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Visual Indication of Damage to Webbing and Rope

Posted by Doug Kotecki on

Today is the day Harry Houdini, the magician, died. So what in the blue hell does this have to do with fall protection? Well, I came across some recent OSHA data about lanyard damage that I wanted to pass along... Still not getting it? I'd like to give you some pointers on what to look for when your fall protection lanyard has the ILLUSION of passing inspection.

1. Heat Damage - In excessive heat, nylon will become brittle and will break when it's pushed together. You should be able to detect the shriveled brown appearance. Needless to say, you shouldn't be using these things in temperatures above 180 degrees Fahrenheit.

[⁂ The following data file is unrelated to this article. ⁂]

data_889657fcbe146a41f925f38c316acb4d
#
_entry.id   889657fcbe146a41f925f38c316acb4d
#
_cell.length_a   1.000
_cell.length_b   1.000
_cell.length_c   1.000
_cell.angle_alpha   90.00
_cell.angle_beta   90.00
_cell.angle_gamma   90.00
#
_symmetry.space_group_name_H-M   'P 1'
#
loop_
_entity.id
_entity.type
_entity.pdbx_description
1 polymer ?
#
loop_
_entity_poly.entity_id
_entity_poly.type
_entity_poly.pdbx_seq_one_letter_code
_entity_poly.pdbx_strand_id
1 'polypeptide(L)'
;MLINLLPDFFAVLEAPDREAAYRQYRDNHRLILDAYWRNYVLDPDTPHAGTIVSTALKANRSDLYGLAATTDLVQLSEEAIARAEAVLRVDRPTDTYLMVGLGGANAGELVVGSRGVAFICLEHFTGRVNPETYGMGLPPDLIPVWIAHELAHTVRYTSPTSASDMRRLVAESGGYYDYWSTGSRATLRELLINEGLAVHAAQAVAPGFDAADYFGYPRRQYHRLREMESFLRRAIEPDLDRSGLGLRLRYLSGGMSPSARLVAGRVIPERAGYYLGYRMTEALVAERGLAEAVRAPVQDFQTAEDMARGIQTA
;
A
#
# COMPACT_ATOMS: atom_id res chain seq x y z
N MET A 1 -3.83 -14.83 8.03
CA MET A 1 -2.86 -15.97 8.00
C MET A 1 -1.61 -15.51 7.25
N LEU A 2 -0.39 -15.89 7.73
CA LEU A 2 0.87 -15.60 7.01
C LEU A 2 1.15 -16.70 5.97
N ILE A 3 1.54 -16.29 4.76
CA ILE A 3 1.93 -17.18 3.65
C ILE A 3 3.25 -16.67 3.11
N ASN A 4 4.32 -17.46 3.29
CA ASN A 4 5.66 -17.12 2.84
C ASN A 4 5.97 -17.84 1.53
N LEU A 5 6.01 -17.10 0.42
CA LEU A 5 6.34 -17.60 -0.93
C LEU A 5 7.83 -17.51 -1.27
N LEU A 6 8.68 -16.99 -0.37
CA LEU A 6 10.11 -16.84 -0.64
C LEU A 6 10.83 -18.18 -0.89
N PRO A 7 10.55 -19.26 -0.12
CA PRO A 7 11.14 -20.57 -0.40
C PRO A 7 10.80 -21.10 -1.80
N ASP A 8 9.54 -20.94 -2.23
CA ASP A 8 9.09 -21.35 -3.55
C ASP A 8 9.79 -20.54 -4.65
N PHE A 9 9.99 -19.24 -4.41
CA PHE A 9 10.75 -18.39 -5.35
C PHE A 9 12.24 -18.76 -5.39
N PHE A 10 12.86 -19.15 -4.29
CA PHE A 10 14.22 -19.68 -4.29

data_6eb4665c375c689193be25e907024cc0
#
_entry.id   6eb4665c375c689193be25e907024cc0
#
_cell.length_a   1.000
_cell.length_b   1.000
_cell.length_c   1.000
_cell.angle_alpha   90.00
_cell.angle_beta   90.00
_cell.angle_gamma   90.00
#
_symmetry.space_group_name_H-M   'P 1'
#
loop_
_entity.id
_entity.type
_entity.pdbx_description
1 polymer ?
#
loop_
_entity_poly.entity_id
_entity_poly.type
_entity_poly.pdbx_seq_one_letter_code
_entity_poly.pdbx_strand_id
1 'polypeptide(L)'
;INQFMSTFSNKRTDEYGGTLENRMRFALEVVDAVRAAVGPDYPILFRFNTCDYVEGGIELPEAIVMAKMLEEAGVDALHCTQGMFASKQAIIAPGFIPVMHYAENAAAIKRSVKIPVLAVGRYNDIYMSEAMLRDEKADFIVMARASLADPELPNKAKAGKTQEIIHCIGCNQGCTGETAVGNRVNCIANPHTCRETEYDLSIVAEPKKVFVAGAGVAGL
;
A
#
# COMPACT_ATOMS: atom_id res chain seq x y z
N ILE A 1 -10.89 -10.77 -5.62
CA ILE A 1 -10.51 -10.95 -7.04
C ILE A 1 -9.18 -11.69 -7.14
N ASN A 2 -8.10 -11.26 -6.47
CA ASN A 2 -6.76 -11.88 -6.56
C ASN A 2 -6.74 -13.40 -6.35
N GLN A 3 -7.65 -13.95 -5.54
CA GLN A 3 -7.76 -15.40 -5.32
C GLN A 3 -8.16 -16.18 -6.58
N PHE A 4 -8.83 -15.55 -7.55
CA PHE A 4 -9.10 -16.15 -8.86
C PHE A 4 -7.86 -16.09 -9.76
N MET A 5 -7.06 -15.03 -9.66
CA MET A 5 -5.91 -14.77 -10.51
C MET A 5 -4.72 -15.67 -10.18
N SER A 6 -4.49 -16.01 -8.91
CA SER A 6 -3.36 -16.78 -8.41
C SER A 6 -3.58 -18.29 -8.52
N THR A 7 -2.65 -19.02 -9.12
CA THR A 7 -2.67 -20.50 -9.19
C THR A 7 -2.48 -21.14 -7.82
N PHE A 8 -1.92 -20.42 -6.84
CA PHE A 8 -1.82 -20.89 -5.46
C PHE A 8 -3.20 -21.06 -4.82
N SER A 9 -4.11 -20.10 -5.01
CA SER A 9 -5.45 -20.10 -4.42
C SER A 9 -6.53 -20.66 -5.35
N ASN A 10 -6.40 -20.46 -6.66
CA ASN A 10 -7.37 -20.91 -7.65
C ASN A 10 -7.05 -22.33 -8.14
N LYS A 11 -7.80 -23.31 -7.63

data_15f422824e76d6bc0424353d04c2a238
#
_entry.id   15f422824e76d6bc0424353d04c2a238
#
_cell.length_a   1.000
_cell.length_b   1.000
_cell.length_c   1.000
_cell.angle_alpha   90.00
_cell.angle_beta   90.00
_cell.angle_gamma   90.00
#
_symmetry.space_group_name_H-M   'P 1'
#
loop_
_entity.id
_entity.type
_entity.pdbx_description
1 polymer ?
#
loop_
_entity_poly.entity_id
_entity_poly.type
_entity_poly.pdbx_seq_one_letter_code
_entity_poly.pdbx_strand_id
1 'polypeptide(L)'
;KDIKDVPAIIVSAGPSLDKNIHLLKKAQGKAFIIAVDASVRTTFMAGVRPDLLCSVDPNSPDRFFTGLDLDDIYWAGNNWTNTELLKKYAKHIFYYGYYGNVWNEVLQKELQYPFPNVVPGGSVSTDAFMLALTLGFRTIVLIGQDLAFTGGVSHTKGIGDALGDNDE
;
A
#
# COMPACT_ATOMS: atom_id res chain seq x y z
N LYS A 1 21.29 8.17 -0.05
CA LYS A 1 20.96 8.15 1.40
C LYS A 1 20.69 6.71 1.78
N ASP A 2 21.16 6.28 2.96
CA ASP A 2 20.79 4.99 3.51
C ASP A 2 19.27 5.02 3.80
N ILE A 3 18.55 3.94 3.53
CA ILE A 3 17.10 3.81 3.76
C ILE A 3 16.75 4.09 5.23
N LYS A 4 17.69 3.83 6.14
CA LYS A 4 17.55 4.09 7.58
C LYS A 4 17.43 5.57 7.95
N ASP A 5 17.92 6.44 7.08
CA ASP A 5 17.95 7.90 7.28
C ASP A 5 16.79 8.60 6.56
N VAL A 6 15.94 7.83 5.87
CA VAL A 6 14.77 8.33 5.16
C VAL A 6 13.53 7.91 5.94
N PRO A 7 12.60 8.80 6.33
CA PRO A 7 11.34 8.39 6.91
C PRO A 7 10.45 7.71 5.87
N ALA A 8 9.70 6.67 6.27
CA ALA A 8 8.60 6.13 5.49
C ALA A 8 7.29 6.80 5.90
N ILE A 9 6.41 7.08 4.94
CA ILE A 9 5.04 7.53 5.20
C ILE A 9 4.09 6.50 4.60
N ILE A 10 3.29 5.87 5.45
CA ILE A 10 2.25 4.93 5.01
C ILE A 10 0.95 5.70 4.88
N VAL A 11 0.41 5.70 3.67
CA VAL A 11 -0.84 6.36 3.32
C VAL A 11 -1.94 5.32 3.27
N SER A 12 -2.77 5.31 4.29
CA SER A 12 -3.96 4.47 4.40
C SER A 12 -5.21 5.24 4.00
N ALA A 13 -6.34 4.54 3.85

2. Chemical Damage - If you've got a lanyard with chemical damage it will appear brownish in color and cracks will appear when you bend it together. You will lose elasticity in the webbing.

3. UV Damage - A pointer... Do not store your lanyards or harnesses in direct sunlight. UV rays can reduce the strength of your equipment. You can get around this by putting SPF 50 sunblock on your equipment... I'm kidding. DO NOT do that.

4. Molten Metal or Flame Damage - The strands of your webbing may be fused together. Keep an eye out for hard, shiny spots or a hard and brittle feel.

5. Paint and Solvent Damage - The big issue with paint is that it penetrates the fibers of your webbing and then dries. This restricts the movement of the fibers, which is bad. Solvents, on the other hand, will often appear as chemical damage.

There you have it. Make sure you keep an eye out with these tricks and make sure to inspect your costume every day before work. Happy Halloween guys.

  • Tags: Archives 2009, Inspection, Lanyards, Lifelines, News

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